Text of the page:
muddy the waters, to

muddy the waters

To introduce something, typically information, to an issue or situation that makes it less clear or more confusing. Don't muddy the waters with unrelated issues—we need to focus on this one problem. The last witness's testimony has muddied the waters, and most likely doubt has entered the minds of the jury members.
See also: muddy, water
Farlex Dictionary of Idioms. © 2015 Farlex, Inc, all rights reserved.

muddy the waters

Confuse the issue, as in Bringing up one irrelevant fact after another, he succeeded in muddying the waters. This metaphoric expression, alluding to making a pond or stream turbid by stirring up mud from the bottom, was first recorded in 1837.
See also: muddy, water
The American Heritage® Dictionary of Idioms by Christine Ammer. Copyright © 2003, 1997 by The Christine Ammer 1992 Trust. Published by Houghton Mifflin Harcourt Publishing Company. All rights reserved.

muddy the waters

If someone or something muddies the waters, they make a situation or an issue more confusing and complicated. The society has been accused of trying to muddy the waters through its poll which has been described as `misleading'. This ruling seems only to have muddied the waters and we are seeking clarification.
See also: muddy, water
Collins COBUILD Idioms Dictionary, 3rd ed. © HarperCollins Publishers 2012

muddy the waters

make an issue or a situation more confusing and harder to understand by introducing complications.
The figurative use of muddy to mean ‘make something hard to perceive or understand’ occurs in Shakespeare ; muddy the waters dates from the mid 19th century.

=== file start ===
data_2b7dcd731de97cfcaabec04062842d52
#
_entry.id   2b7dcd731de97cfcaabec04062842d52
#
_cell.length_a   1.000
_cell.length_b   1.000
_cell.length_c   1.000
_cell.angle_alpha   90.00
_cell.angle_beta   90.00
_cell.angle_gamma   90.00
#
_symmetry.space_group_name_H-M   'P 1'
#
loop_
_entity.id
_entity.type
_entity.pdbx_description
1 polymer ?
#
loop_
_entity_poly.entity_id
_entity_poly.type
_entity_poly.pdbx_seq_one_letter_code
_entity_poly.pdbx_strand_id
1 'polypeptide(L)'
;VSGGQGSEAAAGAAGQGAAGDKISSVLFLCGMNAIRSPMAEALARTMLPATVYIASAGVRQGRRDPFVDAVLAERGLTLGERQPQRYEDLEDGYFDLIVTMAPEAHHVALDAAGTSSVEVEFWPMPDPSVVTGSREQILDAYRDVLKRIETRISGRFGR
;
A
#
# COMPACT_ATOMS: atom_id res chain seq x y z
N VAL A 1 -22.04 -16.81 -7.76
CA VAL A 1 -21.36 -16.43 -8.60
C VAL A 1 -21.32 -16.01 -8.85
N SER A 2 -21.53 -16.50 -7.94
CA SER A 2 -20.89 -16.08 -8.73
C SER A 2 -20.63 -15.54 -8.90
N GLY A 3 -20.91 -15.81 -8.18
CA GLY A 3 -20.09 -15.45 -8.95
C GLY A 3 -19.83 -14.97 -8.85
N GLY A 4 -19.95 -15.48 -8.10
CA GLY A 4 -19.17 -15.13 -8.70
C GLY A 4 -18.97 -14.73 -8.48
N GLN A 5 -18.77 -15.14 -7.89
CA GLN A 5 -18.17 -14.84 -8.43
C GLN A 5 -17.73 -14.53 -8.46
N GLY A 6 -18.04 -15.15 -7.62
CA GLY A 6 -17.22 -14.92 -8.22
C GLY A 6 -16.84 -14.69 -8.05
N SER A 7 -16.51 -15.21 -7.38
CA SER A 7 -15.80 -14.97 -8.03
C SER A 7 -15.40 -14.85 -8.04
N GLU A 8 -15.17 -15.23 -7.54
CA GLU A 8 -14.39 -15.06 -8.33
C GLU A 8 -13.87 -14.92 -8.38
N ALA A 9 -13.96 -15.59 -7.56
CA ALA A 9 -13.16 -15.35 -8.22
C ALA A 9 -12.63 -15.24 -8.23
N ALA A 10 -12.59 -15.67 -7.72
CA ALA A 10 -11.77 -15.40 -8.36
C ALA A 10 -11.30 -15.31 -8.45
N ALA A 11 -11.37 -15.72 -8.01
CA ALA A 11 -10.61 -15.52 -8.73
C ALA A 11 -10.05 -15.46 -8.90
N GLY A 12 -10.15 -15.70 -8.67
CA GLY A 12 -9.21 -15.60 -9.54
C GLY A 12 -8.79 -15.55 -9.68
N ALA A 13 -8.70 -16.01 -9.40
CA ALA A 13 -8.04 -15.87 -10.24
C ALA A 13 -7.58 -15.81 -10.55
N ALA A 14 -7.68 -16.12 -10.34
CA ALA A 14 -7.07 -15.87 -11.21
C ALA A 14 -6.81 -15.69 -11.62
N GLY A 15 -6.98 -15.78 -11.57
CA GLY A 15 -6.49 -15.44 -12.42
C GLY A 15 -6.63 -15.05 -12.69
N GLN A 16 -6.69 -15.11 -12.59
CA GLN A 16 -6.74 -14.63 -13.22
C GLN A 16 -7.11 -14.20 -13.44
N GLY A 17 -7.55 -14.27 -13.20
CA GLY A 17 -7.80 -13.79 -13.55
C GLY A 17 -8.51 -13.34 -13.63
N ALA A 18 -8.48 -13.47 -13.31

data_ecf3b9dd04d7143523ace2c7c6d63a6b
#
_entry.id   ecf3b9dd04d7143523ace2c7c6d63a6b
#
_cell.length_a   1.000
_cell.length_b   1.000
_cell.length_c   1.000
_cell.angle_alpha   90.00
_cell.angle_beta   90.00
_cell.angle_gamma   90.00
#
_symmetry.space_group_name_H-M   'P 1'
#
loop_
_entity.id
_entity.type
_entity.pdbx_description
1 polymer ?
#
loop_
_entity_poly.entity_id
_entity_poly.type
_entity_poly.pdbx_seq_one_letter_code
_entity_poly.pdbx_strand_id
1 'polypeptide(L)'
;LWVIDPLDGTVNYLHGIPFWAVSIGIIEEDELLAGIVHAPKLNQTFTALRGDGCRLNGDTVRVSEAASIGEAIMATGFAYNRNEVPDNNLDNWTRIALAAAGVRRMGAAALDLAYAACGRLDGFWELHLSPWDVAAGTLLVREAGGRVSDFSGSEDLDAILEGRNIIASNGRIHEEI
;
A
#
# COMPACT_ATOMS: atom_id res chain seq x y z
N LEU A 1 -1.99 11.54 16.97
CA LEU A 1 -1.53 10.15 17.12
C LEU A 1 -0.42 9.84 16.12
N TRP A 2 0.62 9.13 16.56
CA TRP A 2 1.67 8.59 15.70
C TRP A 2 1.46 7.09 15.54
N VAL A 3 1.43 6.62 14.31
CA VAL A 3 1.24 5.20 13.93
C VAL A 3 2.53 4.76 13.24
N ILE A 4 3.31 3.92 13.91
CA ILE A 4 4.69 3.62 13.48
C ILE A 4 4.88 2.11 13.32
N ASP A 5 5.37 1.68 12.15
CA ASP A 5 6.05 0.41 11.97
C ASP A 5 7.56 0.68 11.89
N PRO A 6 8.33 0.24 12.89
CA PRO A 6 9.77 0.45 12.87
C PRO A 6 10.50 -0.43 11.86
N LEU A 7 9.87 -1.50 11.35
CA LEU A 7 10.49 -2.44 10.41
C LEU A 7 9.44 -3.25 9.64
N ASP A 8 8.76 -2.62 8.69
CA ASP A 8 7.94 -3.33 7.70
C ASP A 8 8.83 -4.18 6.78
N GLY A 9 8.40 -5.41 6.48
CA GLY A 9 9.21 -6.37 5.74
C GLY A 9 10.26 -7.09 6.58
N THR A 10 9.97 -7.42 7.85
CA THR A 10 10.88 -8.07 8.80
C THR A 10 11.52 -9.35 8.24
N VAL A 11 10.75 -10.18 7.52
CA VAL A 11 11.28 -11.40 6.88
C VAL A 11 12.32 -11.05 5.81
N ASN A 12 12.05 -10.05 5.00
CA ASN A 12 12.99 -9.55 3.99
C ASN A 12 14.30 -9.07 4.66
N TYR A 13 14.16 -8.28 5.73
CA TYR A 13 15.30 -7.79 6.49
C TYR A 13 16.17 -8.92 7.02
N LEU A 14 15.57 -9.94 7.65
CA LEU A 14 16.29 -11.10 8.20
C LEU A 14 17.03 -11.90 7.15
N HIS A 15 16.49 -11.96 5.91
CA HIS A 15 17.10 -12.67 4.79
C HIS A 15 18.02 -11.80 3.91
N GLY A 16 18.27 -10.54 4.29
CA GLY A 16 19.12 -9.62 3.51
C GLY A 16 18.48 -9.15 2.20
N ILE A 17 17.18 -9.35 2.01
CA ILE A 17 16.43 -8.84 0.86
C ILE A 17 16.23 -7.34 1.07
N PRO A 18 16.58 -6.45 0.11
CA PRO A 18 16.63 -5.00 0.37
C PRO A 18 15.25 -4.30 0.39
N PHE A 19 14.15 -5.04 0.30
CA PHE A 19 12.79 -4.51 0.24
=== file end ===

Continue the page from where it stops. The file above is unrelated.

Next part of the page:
See also: muddy, water
Farlex Partner Idioms Dictionary © Farlex 2017

muddy the ˈwaters

(disapproving) make something which seemed clear and easy to understand before seem much less clear now: Recent research findings have muddied the waters considerably — nuclear scientists are having to re-examine all their existing theories.They’re just muddying the waters with all this new information.
See also: muddy, water
Farlex Partner Idioms Dictionary © Farlex 2017

muddy the waters, to

To confuse the issue. This analogy to stirring up the mud from the bottom of a clear pond, lake, or stream dates from the early nineteenth century. The OED quotes Blackwell’s Magazine (1837): “He . . . began to muddy the water.”
See also: muddy
The Dictionary of Clichés by Christine Ammer Copyright © 2013 by Christine Ammer
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